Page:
Right Hemisphere tries hand at P2P

Auckland developer Right Hemisphere is getting ready to leap on the peer-to-peer (P2P) networking bandwagon.

Auckland developer Right Hemisphere is getting ready to leap on the peer-to-peer (P2P) networking bandwagon.

Company head Mark Thomas says the company is working on software provisionally called Deep Exploration, the purpose of which is the exchange of graphics files. A “conceptual beta” of the program will be available in a few weeks, to be followed shortly by a commercially available product.

Thomas is convinced that P2P networking, made famous by music file-swapping service Napster, will be “the next web”.

“I see peer-to-peer networking being a big deal in the next few years,” he says.

He enthuses about the P2P model of computing, which bypasses the internet’s domain name structure and enables linked computers to share files, exploit idle processing power to perform complex computations, or tap unused storage.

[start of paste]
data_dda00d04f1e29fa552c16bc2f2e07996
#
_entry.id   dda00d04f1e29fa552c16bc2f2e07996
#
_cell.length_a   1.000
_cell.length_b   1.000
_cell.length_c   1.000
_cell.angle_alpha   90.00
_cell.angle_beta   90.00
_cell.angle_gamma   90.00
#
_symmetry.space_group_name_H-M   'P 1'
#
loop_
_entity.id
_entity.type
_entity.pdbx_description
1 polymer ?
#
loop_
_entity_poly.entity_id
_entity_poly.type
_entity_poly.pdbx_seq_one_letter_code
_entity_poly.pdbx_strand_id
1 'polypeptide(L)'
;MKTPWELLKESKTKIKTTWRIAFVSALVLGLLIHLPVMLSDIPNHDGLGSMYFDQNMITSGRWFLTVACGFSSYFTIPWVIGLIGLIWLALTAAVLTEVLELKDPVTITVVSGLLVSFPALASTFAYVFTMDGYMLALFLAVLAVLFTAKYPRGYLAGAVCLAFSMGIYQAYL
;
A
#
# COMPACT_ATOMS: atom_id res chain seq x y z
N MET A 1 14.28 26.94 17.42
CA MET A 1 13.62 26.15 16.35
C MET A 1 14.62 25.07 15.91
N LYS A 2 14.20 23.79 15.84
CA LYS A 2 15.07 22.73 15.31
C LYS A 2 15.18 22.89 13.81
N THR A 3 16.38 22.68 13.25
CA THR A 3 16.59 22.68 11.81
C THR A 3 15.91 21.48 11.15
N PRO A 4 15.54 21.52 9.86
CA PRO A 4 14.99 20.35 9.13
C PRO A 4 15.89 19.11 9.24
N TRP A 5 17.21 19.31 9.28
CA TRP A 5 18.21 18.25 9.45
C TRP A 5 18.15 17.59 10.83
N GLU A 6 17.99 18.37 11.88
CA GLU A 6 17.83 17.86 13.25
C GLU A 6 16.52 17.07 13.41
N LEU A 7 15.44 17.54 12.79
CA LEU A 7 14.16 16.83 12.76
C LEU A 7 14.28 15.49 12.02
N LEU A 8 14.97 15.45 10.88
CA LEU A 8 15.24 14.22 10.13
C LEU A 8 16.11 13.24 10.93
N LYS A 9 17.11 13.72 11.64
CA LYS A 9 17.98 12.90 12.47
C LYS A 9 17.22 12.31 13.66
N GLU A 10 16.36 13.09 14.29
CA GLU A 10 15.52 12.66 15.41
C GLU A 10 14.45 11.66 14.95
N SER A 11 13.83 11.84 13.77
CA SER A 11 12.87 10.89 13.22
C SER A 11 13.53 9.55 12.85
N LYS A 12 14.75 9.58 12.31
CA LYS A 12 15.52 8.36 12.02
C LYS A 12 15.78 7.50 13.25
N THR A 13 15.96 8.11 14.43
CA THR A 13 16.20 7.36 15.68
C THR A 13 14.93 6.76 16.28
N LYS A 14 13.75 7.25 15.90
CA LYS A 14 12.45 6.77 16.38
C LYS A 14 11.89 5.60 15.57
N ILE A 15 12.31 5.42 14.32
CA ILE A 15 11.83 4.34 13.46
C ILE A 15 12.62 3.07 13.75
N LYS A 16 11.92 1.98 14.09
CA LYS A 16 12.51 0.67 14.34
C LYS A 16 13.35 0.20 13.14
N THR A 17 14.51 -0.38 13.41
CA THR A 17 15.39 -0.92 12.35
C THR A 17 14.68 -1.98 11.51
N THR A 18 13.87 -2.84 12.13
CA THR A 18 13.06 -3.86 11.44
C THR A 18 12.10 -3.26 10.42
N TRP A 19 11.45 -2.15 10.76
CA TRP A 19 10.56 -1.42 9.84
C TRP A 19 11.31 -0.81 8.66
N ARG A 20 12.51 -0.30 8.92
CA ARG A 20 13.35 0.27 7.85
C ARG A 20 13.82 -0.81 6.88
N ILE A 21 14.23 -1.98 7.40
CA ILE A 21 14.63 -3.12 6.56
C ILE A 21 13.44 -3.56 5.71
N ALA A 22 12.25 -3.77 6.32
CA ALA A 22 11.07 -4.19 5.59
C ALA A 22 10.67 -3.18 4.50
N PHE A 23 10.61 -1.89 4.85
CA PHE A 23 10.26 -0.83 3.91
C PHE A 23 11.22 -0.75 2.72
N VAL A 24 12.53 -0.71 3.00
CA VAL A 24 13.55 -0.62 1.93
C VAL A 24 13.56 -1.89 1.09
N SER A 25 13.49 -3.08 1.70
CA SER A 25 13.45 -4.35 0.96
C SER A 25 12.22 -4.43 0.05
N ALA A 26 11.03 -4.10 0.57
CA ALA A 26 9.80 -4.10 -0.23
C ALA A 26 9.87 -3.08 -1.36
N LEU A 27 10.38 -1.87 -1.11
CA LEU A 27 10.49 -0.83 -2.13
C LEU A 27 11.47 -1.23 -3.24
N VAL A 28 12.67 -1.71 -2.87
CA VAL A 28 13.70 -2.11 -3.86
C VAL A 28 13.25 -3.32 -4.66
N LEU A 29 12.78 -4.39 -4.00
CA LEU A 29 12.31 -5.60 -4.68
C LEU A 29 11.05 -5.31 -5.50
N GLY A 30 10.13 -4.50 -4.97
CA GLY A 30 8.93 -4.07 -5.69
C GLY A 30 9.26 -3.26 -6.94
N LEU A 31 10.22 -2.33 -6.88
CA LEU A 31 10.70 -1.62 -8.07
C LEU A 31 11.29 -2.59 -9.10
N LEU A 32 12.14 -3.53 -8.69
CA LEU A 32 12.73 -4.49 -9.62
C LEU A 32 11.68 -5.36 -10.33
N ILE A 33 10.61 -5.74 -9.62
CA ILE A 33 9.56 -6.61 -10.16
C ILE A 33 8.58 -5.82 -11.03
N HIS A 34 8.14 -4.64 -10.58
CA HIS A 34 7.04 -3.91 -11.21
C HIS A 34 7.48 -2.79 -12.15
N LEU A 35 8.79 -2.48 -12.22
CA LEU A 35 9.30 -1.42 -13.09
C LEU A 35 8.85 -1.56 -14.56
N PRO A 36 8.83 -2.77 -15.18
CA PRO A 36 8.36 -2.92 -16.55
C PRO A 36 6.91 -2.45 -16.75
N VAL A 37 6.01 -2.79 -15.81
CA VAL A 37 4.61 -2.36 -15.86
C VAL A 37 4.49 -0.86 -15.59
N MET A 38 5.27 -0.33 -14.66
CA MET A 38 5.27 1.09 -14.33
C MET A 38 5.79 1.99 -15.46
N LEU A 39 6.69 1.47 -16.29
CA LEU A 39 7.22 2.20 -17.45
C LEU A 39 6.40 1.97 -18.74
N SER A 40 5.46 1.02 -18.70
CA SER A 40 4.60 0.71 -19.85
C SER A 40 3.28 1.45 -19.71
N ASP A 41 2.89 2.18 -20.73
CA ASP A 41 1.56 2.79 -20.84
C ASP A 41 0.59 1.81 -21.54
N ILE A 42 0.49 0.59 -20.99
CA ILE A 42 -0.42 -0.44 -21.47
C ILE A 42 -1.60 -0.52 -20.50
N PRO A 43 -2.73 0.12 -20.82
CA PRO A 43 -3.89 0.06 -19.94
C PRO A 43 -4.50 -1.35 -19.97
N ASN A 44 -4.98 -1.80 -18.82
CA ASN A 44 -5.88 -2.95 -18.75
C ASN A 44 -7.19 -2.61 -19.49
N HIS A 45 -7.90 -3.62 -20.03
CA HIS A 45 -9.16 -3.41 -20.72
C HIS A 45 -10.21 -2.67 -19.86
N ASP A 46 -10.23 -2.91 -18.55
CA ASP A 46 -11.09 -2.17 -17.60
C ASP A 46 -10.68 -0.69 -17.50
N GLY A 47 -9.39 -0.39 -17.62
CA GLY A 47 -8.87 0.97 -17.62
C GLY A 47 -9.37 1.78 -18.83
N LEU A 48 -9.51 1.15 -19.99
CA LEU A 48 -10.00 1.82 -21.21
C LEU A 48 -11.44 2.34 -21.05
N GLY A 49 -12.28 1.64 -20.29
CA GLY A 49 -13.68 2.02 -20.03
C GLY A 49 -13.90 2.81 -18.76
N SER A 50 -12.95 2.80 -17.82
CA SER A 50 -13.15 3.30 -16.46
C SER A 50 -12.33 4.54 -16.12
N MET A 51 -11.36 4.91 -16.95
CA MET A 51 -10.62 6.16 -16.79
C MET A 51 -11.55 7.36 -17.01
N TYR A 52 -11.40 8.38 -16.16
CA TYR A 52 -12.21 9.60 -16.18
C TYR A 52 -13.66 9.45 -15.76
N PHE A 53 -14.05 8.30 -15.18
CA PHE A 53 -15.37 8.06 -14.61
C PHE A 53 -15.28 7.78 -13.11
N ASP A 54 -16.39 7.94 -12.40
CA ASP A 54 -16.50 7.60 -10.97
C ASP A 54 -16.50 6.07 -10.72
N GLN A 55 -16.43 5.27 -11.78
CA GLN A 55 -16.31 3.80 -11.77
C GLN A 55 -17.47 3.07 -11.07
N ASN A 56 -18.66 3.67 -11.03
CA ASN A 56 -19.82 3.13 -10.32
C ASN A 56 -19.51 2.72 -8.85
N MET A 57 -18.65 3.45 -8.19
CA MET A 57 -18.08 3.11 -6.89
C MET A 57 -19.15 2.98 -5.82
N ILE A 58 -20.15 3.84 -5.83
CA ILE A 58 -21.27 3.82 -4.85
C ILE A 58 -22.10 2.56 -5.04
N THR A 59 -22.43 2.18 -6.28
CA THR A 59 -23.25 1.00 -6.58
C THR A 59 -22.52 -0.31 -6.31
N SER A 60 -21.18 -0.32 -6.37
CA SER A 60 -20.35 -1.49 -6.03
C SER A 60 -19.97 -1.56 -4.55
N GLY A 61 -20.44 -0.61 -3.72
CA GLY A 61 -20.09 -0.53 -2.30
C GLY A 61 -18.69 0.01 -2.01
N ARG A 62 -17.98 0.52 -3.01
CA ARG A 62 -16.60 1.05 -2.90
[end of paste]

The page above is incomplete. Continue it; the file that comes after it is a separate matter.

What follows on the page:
The company has been working on its P2P effort for about 18 months and has a team of five on the job, Thomas says. The program combines open source code from Gnutella, another P2P network, and 3D Exploration, Right Hemisphere’s asset management program.

Thomas says 3D Exploration provides a front end for the system, for file viewing. The biggest development challenge is building in translation capabilities between 3D file formats.

Right Hemisphere specialises in software for creation and management of 3D images. Its flagship product is Deep Paint 3D, which it sells mostly to US customers.

“The primary market for the P2P product is workgroups,” says Thomas, enabling sharing of graphics files across an intranet or the internet.

While Gnutella has provided the P2P structure of Right Hemisphere’s product, it doesn’t have the required level of robustness and user authentication of a commercial product, says Thomas.

He expects to take a leaf out of the Napster book and make a version of the software freely available, as 3D Exploration is.

The company will be relying on user feedback for ongoing development of the software.

“There’s no precedent for this stuff other than Napster and Gnutella,” says Thomas.

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